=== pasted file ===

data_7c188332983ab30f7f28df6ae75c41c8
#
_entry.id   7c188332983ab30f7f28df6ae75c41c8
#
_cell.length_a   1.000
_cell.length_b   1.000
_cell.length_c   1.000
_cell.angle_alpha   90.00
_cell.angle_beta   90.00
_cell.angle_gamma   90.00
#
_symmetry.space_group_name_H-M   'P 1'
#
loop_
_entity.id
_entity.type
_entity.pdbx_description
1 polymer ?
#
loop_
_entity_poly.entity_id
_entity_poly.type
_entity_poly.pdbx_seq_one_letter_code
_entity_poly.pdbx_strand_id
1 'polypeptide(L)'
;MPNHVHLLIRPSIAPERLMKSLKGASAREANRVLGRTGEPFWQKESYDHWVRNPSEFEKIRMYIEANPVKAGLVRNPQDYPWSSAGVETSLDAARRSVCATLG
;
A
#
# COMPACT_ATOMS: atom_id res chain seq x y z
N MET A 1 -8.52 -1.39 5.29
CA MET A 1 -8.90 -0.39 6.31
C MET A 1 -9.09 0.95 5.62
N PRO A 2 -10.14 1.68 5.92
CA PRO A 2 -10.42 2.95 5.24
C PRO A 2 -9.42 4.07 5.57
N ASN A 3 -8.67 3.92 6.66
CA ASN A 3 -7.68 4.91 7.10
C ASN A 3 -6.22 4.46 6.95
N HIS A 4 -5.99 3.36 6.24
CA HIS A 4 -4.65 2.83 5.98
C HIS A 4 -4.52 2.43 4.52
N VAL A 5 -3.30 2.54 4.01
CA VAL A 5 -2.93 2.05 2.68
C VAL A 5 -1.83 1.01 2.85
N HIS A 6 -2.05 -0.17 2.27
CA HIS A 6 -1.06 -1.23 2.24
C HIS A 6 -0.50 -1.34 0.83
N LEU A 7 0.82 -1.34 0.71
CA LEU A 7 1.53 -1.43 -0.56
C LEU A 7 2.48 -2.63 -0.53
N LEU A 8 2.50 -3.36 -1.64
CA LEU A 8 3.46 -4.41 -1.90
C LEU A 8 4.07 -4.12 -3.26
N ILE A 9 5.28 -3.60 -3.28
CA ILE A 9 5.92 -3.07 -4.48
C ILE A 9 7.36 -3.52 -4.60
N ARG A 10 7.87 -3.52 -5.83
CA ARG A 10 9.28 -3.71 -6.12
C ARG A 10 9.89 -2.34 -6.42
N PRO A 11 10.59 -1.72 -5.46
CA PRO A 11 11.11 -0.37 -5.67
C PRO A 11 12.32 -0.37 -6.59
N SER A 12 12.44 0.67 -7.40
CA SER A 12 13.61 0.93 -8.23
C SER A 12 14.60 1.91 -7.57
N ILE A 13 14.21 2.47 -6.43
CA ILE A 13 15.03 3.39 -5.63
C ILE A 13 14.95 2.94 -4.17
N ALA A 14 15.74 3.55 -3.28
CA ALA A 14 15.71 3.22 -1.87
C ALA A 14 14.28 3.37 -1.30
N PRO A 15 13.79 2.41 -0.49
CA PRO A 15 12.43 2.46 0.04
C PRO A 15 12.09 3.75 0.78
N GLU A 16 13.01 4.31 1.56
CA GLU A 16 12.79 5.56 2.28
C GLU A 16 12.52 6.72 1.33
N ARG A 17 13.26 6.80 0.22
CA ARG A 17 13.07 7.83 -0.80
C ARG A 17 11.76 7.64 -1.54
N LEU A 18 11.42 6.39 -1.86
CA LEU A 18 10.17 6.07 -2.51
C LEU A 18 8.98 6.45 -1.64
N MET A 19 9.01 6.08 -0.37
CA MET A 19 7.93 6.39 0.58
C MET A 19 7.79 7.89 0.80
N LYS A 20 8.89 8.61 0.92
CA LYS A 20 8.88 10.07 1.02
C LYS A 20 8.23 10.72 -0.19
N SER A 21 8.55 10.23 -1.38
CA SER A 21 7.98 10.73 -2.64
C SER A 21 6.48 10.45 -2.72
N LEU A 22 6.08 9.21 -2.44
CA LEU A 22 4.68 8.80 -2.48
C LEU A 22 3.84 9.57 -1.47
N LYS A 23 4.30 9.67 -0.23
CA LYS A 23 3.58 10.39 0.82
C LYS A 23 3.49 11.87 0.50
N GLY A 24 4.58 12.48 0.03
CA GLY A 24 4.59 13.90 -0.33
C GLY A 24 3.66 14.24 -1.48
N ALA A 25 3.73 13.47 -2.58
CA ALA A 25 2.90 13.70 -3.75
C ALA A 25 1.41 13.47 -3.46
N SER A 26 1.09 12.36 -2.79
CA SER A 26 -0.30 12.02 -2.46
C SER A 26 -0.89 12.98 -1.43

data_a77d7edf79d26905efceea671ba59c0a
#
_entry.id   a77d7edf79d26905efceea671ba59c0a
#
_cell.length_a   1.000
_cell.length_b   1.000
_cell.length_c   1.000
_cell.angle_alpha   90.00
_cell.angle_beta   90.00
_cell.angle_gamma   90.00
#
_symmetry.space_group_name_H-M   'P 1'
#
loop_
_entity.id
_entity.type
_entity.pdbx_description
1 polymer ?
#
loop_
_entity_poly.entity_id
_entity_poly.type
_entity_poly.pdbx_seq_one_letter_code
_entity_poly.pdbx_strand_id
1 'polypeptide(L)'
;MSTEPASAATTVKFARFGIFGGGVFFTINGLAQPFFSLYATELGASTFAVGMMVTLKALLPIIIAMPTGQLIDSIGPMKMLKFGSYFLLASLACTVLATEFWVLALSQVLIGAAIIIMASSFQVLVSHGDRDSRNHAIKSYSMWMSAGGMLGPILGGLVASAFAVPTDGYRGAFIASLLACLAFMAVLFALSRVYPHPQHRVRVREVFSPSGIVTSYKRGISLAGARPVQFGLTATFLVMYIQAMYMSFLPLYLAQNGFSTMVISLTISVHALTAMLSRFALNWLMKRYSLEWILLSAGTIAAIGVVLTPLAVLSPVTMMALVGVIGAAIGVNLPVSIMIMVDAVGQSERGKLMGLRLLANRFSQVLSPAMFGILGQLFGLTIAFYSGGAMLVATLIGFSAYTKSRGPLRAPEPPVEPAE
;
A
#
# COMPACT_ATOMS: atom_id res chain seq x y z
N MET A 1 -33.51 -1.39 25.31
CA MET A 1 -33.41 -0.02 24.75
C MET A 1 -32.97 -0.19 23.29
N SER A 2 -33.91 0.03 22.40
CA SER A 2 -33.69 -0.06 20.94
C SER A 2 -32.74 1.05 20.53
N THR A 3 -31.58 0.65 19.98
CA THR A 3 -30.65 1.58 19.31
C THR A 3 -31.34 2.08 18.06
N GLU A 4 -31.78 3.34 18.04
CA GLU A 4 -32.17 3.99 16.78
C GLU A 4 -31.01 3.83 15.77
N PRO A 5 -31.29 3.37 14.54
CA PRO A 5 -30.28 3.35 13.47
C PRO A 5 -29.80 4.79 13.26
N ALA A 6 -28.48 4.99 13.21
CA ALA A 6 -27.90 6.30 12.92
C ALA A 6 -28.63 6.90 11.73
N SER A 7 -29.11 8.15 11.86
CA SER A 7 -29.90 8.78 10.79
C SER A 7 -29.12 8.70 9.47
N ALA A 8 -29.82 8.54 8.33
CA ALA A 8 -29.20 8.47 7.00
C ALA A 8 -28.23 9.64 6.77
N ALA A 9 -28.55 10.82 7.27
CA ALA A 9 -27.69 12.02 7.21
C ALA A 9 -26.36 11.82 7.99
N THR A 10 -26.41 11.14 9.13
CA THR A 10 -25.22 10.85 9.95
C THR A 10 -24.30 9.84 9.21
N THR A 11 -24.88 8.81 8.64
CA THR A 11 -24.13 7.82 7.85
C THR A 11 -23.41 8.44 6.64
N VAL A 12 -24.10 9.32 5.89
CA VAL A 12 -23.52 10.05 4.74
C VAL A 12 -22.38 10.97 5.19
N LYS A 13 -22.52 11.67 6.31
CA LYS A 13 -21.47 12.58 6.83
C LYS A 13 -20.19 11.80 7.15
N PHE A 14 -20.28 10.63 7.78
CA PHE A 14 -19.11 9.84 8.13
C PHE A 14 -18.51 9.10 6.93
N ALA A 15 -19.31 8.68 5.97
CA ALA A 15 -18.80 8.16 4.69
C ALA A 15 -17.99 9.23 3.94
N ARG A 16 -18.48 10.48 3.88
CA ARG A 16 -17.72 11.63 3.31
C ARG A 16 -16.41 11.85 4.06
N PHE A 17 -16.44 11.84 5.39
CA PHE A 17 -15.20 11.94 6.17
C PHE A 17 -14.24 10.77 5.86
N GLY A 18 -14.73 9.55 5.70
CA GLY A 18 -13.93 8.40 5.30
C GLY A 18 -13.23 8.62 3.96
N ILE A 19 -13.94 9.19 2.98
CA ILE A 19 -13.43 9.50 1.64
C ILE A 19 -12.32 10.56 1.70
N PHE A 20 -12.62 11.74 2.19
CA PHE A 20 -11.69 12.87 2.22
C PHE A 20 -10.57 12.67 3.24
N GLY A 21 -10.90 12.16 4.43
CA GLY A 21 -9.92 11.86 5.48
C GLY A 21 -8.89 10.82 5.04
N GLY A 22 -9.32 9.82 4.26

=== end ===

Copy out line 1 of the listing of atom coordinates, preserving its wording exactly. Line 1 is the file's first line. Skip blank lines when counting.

data_7c188332983ab30f7f28df6ae75c41c8